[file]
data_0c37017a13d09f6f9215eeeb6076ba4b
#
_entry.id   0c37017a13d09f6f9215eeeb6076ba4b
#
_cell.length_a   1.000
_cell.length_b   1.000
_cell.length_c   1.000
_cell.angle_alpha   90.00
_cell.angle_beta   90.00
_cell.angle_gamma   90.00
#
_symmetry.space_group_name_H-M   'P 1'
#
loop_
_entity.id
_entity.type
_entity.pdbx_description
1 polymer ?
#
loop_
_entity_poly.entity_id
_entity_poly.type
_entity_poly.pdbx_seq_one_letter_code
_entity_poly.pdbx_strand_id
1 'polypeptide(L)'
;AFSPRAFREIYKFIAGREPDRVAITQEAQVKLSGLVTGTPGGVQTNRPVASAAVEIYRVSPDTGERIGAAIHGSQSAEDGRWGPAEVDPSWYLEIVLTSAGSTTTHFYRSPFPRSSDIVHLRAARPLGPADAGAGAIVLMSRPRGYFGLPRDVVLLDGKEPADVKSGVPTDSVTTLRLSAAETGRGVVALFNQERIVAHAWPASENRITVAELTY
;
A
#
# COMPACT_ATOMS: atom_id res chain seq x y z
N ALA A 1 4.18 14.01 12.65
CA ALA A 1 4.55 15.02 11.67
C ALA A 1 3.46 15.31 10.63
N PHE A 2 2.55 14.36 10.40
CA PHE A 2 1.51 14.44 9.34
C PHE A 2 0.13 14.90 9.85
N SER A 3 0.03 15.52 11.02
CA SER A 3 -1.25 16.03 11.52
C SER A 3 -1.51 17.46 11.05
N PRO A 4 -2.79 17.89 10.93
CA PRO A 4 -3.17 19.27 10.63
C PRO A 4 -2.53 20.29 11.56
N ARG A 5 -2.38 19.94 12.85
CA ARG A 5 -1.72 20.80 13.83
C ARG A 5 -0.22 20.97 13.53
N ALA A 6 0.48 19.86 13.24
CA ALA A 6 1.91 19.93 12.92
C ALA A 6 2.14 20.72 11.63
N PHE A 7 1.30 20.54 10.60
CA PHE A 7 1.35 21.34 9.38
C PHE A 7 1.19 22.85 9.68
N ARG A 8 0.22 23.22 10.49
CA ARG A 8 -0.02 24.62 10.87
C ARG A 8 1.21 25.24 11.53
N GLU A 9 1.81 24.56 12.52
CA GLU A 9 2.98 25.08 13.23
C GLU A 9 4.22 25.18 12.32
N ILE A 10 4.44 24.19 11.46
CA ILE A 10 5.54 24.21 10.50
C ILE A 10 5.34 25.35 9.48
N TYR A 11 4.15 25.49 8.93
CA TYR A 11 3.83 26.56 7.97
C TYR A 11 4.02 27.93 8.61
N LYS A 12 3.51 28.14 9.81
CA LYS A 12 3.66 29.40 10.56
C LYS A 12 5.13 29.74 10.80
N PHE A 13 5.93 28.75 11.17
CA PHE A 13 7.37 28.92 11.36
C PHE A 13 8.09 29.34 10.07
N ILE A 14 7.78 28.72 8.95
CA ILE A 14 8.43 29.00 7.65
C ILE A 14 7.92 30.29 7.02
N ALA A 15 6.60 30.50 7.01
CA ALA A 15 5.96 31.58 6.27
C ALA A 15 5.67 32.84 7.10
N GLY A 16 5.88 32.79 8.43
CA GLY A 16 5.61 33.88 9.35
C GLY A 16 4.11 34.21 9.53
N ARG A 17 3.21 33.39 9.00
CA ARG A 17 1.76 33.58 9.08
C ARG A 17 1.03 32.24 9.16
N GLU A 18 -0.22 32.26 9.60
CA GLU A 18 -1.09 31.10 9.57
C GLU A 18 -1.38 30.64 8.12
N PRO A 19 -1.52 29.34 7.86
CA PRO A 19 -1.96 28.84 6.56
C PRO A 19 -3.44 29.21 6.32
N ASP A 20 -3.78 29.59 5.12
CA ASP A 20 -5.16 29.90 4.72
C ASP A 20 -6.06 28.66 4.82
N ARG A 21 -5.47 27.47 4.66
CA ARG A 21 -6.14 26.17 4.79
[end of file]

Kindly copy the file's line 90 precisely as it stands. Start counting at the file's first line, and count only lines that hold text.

C ASP A 20 -6.06 28.66 4.82